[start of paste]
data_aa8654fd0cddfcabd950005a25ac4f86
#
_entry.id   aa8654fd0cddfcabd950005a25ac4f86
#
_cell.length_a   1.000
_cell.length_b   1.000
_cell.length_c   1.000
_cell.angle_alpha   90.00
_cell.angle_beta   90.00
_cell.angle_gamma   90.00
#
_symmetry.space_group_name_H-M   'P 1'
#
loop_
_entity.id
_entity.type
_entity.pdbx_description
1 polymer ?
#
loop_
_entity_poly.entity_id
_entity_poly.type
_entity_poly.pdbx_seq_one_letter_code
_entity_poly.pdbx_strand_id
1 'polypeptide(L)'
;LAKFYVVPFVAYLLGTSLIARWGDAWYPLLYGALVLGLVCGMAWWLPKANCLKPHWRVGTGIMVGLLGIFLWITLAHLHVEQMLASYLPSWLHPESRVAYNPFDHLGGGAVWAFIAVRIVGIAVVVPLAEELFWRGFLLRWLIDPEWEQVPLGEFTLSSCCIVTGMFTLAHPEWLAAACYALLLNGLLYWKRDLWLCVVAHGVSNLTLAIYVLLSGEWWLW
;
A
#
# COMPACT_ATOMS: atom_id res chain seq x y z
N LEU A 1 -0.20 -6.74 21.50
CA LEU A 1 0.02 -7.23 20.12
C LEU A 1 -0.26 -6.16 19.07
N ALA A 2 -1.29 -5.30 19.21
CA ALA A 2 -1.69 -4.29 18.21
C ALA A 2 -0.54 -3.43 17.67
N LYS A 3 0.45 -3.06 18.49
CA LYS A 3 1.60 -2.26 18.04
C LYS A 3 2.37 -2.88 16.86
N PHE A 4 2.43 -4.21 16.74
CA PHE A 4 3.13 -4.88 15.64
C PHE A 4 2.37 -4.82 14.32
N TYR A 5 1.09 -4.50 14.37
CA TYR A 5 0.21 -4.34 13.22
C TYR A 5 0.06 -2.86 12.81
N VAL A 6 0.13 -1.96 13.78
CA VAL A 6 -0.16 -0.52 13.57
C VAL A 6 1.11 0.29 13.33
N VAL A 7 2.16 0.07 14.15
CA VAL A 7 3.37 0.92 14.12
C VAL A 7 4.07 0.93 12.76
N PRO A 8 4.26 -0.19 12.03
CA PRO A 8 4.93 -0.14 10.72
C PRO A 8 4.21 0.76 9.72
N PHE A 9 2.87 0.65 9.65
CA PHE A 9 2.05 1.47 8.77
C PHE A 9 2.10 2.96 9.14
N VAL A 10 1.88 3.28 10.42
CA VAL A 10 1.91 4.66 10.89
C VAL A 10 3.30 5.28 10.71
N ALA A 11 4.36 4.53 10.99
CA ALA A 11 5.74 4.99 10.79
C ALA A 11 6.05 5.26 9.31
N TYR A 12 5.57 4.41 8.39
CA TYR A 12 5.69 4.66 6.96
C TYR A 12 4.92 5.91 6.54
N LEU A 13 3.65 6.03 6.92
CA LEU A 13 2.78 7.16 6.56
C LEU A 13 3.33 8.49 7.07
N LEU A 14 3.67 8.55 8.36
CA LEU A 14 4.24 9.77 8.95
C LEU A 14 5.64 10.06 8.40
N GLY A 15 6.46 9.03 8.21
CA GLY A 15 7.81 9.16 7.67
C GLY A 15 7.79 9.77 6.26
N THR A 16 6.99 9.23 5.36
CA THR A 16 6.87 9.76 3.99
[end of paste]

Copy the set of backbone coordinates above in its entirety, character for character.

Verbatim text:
data_aa8654fd0cddfcabd950005a25ac4f86
#
_entry.id   aa8654fd0cddfcabd950005a25ac4f86
#
_cell.length_a   1.000
_cell.length_b   1.000
_cell.length_c   1.000
_cell.angle_alpha   90.00
_cell.angle_beta   90.00
_cell.angle_gamma   90.00
#
_symmetry.space_group_name_H-M   'P 1'
#
loop_
_entity.id
_entity.type
_entity.pdbx_description
1 polymer ?
#
loop_
_entity_poly.entity_id
_entity_poly.type
_entity_poly.pdbx_seq_one_letter_code
_entity_poly.pdbx_strand_id
1 'polypeptide(L)'
;LAKFYVVPFVAYLLGTSLIARWGDAWYPLLYGALVLGLVCGMAWWLPKANCLKPHWRVGTGIMVGLLGIFLWITLAHLHVEQMLASYLPSWLHPESRVAYNPFDHLGGGAVWAFIAVRIVGIAVVVPLAEELFWRGFLLRWLIDPEWEQVPLGEFTLSSCCIVTGMFTLAHPEWLAAACYALLLNGLLYWKRDLWLCVVAHGVSNLTLAIYVLLSGEWWLW
;
A
#
# COMPACT_ATOMS: atom_id res chain seq x y z
N LEU A 1 -0.20 -6.74 21.50
CA LEU A 1 0.02 -7.23 20.12
C LEU A 1 -0.26 -6.16 19.07
N ALA A 2 -1.29 -5.30 19.21
CA ALA A 2 -1.69 -4.29 18.21
C ALA A 2 -0.54 -3.43 17.67
N LYS A 3 0.45 -3.06 18.49
CA LYS A 3 1.60 -2.26 18.04
C LYS A 3 2.37 -2.88 16.86
N PHE A 4 2.43 -4.21 16.74
CA PHE A 4 3.13 -4.88 15.64
C PHE A 4 2.37 -4.82 14.32
N TYR A 5 1.09 -4.50 14.37
CA TYR A 5 0.21 -4.34 13.22
C TYR A 5 0.06 -2.86 12.81
N VAL A 6 0.13 -1.96 13.78
CA VAL A 6 -0.16 -0.52 13.57
C VAL A 6 1.11 0.29 13.33
N VAL A 7 2.16 0.07 14.15
CA VAL A 7 3.37 0.92 14.12
C VAL A 7 4.07 0.93 12.76
N PRO A 8 4.26 -0.19 12.03
CA PRO A 8 4.93 -0.14 10.72
C PRO A 8 4.21 0.76 9.72
N PHE A 9 2.87 0.65 9.65
CA PHE A 9 2.05 1.47 8.77
C PHE A 9 2.10 2.96 9.14
N VAL A 10 1.88 3.28 10.42
CA VAL A 10 1.91 4.66 10.89
C VAL A 10 3.30 5.28 10.71
N ALA A 11 4.36 4.53 10.99
CA ALA A 11 5.74 4.99 10.79
C ALA A 11 6.05 5.26 9.31
N TYR A 12 5.57 4.41 8.39
CA TYR A 12 5.69 4.66 6.96
C TYR A 12 4.92 5.91 6.54
N LEU A 13 3.65 6.03 6.92
CA LEU A 13 2.78 7.16 6.56
C LEU A 13 3.33 8.49 7.07
N LEU A 14 3.67 8.55 8.36
CA LEU A 14 4.24 9.77 8.95
C LEU A 14 5.64 10.06 8.40
N GLY A 15 6.46 9.03 8.21
CA GLY A 15 7.81 9.16 7.67
C GLY A 15 7.79 9.77 6.26
N THR A 16 6.99 9.23 5.36
CA THR A 16 6.87 9.76 3.99